[1] Both the NFL & NBA CBA’s are notable for the multiple provisions defining various types of arbitrators. This article is limited to discipline imposed by the Commissioner or his designee for game related player conduct.

[2] “On May II, 2015, Vincent sent a (separate) “disciplinary decision” letter to Brady, stating: “The Commissioner has authorized me to inform you of the discipline that, pursuant to his authority under Article 46 of the CBA [Collective Bargaining Agreement], has been imposed on you for your role in the use of under-inflated footballs by the Patriots in this year’s AFC Championship Game. This activity represents a violation of longstanding playing rules developed to promote fairness in the game.” Vincent Letter to Brady cited at page 9 of Judge Berman’s Decision.

[3] Paragraph 15 of the standard NFL Player Contract states as follows: Player recognizes the detriment to the League and professional football that would result from impairment of public confidence in the honest and orderly conduct of NFL games or the integrity and good character of NFL players. Player therefore acknowledges his awareness that if he accepts a bribe or agrees to throw or fix an NFL game; fails to promptly report a bribe offer or an attempt to throw or fix an NFL game; bets on an NFL game; knowingly associates with gamblers or gambling activity; uses or provides other players with stimulants or other drugs for the purpose of attempting to enhance on-field performance; or is guilty of any other form of conduct reasonably judged by the League Commissioner to be detrimental to the League or professional football, the Commissioner will have the right, but only after giving Player the opportunity for a hearing at which he may be represented by counsel of his choice, to fine Player in a reasonable amount; to suspend Player for a period certain or indefinitely; and/or to terminate this contract.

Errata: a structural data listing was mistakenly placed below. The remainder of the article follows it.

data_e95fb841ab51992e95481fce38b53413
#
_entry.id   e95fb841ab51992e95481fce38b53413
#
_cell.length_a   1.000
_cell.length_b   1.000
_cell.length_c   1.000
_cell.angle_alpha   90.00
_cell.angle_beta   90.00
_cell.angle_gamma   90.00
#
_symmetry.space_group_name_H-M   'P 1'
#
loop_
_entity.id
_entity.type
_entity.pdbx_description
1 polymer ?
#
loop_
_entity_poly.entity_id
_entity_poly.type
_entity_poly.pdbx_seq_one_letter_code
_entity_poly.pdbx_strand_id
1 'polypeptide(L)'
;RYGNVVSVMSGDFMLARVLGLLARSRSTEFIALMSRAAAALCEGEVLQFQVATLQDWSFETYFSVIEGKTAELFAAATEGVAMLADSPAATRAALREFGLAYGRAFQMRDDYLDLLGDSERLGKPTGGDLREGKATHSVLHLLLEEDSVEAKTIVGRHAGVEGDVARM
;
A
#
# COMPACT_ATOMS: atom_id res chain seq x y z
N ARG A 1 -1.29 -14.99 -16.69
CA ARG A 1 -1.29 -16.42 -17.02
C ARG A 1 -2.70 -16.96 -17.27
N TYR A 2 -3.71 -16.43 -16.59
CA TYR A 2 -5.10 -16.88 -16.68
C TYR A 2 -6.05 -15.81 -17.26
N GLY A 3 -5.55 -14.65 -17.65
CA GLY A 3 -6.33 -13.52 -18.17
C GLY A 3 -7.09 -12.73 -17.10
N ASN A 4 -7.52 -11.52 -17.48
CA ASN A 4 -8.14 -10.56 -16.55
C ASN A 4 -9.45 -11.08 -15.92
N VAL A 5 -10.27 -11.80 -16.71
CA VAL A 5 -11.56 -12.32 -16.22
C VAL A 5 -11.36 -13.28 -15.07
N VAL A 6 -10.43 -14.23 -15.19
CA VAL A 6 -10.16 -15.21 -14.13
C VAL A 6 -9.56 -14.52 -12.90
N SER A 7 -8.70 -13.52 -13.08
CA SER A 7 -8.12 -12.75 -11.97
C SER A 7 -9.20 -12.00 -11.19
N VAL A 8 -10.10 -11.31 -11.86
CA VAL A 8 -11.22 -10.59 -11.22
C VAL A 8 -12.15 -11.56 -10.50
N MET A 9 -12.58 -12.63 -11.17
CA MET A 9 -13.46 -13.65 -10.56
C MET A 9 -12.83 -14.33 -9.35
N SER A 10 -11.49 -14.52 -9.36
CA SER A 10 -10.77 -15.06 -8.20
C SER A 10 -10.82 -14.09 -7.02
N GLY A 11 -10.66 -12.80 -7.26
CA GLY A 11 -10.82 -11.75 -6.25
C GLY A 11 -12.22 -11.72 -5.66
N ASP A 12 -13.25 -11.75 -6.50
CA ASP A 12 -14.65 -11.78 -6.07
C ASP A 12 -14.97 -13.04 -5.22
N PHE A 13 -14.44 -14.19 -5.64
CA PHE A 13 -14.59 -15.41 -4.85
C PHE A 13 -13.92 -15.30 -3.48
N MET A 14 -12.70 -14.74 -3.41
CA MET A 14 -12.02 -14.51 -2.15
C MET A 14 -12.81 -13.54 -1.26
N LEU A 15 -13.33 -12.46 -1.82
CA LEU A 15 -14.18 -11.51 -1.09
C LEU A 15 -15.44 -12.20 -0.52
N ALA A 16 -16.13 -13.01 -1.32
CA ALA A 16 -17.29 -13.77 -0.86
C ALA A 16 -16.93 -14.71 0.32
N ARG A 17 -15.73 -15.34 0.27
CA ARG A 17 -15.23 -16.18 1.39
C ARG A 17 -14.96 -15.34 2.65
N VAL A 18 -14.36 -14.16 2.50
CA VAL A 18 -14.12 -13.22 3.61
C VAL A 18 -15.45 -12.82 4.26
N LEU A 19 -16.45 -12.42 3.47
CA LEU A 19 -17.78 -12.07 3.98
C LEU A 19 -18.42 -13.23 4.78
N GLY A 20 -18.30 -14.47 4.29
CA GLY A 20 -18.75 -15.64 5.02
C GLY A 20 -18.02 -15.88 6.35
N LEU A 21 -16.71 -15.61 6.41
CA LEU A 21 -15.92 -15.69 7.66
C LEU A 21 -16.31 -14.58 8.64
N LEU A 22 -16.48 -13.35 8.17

[4] During the New Orleans Saints Pay-for-Performance investigation (“Bounty-Gate”), Commissioner Goodell recused himself, and appointed, as independent arbitrators, former U.S. District Judge Barbara S. Jones and former NFL Commissioner Paul J. Tagliabue

[5] Judge Berman noted in his Decision that Goodell failed to address the fact that Pash had reviewed a draft of Well’s report of investigation before it was finalized and made public.

[6] On July 29, 2015, the National Football League Players Association (“Players Association” or “Defendant”) filed a Petition to Vacate the Arbitration Award in the United States District Court for the District of Minnesota. The Minnesota matter was immediately transferred to the Southern District of New York under docket number 15 Civ 5982 by U.S. District Judge Richard H. Kyle pursuant to the”first-to-file”rule. See National Football League Players Association v. National Football League Management Council, Civ. No. 15-3168 (RHK/IHB), slip op. at 2 (D. Minn. July 30, 2015). The Minnesota district court had been favorable to the NFLPA during litigation dating to the 1980s.